“Listen to your heart,” sang Roxette.
Words that sound innocuous enough but for some people it is a lifetime battle to do this task justice.
It obviously doesn’t help that your heart speaks a strange, garbled language. Perhaps, Elvish. Perhaps, something else. I don’t know. It doesn’t help that it whispers. Or rather barely whispers and is hardly insistent or demanding.
Quite unlike my thoughts, opinions and fears (be it rational or irrational). They are a bit like Donald Trump. Brash, loud and know exactly how to get my attention.
No wonder its so much easier to ignore what your heart is hinting at.
When I was young, I naturally gravitated towards things that made me happy. I didn’t think about whether these were useful endeavours. Or if they could pay my mortgage. Or whether it was of any practical use.
But slowly what other people thought and said started to seep in and I started factoring them into my life. I didn’t wholly capitulate to what others thought was the best route for me. I rebelled a little.
Or so I thought.
Except, I didn’t really rebel.
True rebellion would have been following what my heart was silently hinting at. True rebellion would have been pursuing my loves without thought of feasibility.
Instead, I wrote off what my heart wanted. Deeming it impossible, impractical. I chose what I thought would be a happy compromise.
The compromise works … for some time. But one day, it becomes too glaring. After all, it IS a compromise. Write, James Baldwin calls on this moment “the collision” between the ACTUAL SELF and your IMAGINED SELF. One day you are going to have to acknowledge the gulf between the two. It stops becoming something you can ignore.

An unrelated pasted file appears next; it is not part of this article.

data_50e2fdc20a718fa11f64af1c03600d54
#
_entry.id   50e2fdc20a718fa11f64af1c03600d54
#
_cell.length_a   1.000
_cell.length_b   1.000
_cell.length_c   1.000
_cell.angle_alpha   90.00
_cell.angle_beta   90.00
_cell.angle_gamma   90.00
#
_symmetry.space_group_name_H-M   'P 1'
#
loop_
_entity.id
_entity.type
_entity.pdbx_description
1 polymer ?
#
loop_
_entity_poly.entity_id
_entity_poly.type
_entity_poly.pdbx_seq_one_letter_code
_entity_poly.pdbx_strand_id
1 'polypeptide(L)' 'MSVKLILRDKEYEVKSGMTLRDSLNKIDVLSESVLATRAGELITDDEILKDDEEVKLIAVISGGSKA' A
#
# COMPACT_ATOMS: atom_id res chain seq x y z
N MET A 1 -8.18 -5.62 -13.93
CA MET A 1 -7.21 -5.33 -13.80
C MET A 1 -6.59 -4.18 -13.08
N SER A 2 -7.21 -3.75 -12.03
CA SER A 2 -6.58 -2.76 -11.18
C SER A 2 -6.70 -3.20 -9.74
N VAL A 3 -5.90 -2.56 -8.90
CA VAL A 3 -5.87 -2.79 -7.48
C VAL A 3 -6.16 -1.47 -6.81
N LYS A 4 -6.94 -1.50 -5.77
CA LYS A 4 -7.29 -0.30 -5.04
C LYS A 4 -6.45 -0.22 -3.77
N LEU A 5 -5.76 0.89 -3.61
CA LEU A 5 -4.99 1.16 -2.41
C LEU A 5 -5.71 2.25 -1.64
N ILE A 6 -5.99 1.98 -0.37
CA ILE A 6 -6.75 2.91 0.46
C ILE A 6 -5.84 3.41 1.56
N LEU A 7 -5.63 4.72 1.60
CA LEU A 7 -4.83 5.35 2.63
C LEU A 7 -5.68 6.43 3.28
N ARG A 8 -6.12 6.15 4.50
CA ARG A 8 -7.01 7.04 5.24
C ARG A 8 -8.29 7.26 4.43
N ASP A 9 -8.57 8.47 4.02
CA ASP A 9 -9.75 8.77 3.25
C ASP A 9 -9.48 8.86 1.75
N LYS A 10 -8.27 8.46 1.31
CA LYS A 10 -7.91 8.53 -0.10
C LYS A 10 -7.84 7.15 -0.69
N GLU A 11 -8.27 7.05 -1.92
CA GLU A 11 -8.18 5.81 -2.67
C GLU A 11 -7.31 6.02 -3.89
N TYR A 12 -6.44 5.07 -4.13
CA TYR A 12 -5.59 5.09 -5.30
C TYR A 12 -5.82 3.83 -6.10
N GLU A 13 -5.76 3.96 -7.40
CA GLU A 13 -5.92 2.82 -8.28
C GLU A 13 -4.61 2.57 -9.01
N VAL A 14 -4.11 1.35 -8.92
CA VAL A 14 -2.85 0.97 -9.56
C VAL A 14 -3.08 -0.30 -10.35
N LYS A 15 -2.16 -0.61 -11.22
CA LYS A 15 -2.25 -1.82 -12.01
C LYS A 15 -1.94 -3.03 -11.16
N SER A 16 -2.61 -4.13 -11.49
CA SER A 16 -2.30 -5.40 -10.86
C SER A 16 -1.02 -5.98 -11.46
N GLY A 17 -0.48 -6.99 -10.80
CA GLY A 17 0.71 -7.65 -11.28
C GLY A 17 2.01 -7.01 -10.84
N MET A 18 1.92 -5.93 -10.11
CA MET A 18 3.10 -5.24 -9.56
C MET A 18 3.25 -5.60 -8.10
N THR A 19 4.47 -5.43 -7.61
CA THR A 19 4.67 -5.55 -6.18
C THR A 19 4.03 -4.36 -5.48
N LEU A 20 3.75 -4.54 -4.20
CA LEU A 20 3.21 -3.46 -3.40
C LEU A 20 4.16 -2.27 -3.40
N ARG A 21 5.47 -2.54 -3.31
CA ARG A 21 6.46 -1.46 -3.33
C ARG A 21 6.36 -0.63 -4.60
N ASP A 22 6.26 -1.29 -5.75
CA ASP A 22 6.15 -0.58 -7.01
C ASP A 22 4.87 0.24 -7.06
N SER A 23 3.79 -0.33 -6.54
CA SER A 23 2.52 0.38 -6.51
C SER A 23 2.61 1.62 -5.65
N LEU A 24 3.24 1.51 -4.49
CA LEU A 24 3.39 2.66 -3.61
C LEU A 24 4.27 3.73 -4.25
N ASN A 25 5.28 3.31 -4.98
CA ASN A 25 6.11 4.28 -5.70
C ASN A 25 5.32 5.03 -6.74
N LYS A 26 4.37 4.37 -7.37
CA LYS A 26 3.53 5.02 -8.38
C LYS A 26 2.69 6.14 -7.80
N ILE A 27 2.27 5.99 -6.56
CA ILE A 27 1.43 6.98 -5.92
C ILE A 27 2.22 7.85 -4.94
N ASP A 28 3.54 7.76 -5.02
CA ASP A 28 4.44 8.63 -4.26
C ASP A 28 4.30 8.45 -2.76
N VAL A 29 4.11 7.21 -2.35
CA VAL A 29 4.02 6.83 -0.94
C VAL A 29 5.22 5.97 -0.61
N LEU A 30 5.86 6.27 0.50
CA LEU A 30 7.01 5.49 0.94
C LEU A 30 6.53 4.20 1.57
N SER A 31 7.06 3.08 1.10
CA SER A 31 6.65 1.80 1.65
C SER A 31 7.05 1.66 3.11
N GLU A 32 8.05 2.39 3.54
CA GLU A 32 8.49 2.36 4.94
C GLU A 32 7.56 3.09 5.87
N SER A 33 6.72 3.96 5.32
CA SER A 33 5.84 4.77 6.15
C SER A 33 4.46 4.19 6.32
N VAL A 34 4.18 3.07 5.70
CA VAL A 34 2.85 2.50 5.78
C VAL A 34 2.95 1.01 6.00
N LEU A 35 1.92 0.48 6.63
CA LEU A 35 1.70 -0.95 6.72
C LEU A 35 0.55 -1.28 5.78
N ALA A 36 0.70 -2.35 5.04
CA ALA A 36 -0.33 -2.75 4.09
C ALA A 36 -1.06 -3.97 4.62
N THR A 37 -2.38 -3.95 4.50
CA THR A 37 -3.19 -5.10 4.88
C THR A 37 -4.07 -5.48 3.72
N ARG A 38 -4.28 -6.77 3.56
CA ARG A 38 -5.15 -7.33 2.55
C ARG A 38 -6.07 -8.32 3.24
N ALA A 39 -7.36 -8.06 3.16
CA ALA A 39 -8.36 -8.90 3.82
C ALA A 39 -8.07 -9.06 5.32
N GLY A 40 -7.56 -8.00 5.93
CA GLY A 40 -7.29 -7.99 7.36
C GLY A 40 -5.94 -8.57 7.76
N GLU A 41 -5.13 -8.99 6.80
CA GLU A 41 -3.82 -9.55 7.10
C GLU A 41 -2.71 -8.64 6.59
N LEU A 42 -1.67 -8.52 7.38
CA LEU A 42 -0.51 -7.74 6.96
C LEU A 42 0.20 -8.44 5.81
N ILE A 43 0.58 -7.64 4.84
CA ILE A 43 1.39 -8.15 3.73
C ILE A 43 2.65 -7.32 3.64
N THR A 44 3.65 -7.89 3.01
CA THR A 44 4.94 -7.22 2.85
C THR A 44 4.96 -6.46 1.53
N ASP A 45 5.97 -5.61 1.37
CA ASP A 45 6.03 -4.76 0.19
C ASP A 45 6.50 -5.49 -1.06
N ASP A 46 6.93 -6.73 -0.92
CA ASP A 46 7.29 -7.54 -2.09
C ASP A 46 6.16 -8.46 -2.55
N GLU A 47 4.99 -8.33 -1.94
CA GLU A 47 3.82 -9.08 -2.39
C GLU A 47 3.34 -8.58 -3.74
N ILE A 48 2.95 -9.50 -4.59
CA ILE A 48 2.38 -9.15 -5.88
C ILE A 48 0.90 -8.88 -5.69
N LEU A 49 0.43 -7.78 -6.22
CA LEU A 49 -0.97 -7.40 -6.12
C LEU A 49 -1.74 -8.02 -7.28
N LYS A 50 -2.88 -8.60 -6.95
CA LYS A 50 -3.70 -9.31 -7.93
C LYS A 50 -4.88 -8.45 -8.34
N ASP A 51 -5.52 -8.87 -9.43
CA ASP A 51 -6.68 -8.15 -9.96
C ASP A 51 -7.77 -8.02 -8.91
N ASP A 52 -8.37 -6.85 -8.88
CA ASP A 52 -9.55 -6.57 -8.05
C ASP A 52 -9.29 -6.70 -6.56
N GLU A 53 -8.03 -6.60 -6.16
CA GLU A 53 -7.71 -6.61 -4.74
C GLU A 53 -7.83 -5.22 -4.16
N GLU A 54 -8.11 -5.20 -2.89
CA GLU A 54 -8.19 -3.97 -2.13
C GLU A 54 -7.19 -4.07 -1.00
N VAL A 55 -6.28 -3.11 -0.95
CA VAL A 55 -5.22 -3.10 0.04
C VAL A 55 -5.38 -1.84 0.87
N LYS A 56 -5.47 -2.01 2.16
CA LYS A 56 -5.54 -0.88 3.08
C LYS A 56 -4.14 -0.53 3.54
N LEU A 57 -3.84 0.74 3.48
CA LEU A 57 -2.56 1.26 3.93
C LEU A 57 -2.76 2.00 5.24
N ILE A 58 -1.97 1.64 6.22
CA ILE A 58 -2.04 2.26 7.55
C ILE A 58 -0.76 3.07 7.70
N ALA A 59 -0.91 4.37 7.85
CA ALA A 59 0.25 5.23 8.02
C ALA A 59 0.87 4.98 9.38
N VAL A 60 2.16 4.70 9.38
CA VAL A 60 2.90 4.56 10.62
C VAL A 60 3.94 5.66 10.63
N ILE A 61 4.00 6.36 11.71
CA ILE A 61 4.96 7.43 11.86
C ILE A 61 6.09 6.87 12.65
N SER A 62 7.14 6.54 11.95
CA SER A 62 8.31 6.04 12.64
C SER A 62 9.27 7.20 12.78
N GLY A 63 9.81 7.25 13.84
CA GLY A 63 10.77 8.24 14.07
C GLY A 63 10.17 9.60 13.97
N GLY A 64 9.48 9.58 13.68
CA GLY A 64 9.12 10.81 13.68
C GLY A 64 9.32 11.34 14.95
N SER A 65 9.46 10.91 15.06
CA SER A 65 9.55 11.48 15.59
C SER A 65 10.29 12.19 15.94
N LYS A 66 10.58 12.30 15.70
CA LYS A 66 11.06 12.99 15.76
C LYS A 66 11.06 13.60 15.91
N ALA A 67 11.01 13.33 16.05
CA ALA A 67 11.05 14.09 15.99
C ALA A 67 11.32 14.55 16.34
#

But the problem is the heart still speaks in a weird tongue. Though through the years as you have tried various things and gone through various experiences, you are almost able to start making sense of the whispers.
But a new problem emerges. What your heart is saying doesn’t come with instructions. Its vague. And sometimes you don’t like what its telling you.
“Write, dance,” goes the heart.
“Write what? Dance what? And what about money?” I ask in exasperation. “How is THAT going to pay the mortgage?”
“Write, dance.” There goes the maddening whisper again.
Baldwin goes on to talk about the collision –
“there are two things you can do about it, you can meet the collision head-on and try and become what you really are or you can retreat and try to remain what you thought you were, which is a fantasy, in which you will certainly perish.”
I certainly hope its not as drastic as he predicts. I for one am still clueless about how to fashion a life which includes the desires of my heart but doesn’t require me being homeless.
But now I really know why the root word of courage is coeur (heart in French). Because it sure takes a lot of guts to be truthful to your heart.